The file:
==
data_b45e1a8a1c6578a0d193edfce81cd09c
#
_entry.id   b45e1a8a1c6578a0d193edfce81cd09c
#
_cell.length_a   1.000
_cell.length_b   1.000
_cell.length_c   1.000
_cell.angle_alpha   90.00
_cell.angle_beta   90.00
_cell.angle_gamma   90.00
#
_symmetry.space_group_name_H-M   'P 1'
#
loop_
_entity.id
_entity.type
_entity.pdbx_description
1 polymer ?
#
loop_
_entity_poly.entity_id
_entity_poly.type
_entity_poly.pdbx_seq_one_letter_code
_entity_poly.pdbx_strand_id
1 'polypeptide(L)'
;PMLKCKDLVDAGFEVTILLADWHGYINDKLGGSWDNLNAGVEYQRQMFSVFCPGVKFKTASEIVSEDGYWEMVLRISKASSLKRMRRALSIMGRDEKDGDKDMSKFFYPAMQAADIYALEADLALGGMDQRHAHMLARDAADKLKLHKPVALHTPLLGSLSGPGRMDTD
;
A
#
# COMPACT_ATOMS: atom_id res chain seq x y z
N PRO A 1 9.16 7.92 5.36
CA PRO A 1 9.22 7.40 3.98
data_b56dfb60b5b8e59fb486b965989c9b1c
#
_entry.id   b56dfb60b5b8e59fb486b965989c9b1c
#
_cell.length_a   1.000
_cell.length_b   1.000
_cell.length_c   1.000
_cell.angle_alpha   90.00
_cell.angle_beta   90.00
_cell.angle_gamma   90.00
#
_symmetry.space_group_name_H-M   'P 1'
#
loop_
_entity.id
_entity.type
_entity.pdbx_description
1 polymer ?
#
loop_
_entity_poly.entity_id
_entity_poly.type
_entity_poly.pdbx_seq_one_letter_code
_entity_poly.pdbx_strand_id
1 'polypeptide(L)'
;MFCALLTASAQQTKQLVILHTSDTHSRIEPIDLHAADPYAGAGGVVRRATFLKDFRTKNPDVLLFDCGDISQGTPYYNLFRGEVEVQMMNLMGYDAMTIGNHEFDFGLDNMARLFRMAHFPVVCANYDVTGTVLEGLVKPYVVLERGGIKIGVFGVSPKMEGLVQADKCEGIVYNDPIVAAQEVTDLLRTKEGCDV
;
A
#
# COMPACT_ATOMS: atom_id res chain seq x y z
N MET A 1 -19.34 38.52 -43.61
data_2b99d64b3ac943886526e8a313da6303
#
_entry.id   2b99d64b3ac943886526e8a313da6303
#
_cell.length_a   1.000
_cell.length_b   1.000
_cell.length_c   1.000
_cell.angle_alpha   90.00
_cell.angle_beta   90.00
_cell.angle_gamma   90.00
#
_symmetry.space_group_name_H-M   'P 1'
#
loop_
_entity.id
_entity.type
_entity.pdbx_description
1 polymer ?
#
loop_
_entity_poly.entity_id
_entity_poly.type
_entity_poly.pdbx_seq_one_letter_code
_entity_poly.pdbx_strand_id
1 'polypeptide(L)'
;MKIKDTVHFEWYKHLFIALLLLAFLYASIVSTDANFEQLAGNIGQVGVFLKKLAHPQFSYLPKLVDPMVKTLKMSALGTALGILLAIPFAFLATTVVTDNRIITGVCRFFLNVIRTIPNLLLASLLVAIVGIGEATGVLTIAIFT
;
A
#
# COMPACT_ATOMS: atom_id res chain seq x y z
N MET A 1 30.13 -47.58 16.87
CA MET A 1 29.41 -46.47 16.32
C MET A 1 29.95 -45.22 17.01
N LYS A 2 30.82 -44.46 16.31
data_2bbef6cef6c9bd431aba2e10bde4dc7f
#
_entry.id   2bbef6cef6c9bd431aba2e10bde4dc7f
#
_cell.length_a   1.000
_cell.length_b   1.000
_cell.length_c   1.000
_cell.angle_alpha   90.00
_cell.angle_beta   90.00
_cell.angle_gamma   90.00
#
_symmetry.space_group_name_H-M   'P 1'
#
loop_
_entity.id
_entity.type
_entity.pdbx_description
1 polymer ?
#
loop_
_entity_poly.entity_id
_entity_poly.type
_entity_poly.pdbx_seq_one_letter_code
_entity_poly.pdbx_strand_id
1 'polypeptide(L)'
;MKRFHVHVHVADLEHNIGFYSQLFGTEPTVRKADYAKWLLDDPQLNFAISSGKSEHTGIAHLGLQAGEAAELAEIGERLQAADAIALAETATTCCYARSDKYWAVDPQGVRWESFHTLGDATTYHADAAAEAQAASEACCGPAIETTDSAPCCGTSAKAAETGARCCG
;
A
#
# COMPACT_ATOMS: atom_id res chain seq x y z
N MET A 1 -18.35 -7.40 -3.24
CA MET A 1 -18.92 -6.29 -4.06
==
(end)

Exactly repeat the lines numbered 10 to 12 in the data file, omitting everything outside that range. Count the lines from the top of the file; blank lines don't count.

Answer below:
_cell.angle_gamma   90.00
#
_symmetry.space_group_name_H-M   'P 1'